percentage gain for op-amps

Discussion in 'Homework Help' started by lemon, Mar 14, 2010.

Jan 28, 2010
125
2
Hi:
I am trying to calculate the percentage error for an inverting and non-inverting op-amp.
For the inverting op-amp the error is 0.7V. This is the difference between the theoretical gain -Rf/Rin=100k/10k=10, and measured gain Vout/Vin=16.6/0.2=9.3

error is 0.7V.
Percentage error = 18.6/2 =9.3
0.7/18.6x100=3.8%
0.7/2x100=35%
3.8%+35%=38.8%
0.338x9.3=3.1V
For the non-inverting op-amp the error is 0.1V.
Percentage error = 3.80/2 =1.9
0.1/3.8x100=0.03%
0.1/2x100=0.05%
0.03%+0.05%=0.08%
0.0008x1.9=0.0015V

Have I done this right?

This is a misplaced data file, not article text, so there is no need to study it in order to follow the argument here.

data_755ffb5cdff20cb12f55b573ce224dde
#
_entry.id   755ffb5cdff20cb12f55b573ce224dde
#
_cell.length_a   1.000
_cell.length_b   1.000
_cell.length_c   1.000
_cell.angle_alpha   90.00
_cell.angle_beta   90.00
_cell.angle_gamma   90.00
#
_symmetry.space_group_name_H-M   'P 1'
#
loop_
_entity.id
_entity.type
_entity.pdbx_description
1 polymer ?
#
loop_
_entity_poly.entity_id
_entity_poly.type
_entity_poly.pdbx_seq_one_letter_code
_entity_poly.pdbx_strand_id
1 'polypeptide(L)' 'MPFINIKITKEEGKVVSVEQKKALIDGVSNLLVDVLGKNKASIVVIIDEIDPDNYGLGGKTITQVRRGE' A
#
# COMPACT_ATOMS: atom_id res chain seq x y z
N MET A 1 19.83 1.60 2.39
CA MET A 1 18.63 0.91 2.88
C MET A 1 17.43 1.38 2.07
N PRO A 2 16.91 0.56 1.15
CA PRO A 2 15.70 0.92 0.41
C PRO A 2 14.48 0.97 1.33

thank you

2. Bychon Member

Mar 12, 2010
469
41
16.6/0.2 = 83 not 9.3
I think you meant 16.6/2.0 = 8.3
The calculated voltage output is 20
The real voltage result is 16.6
16.6/20 x 100 = 83%
100-83 = 17% error

for 18.6/2 = 9.3 demonstrated gain
10 is calculated gain
9.3/10 x 100 = 93%
The error is 7%

That's the end. The error is 7%

Then you divided the voltage error by the real output voltage
Then you divided the voltage error by the input voltage
Then you multiplied that sum by the wrong answer from the first paragraph
and you did it all without labels!

Then you declared .1 volt error for the non-inverting amp
Then you divided 3.80 somethings by the 2 volts you amplified
Then you divided the declared .1 volt error by the 3.8 somethings and rounded off 2.63 to 3 and wrote it down as .03%
Then you divided the declared voltage error by the 2 volts you were amplifying and wrote 5 as .05%
then you multiplied a percentage by the answer to 3.8 somethings divided by the 2 volts you were amplifying
and rounded off .00152 to .0015 volts

Not even close.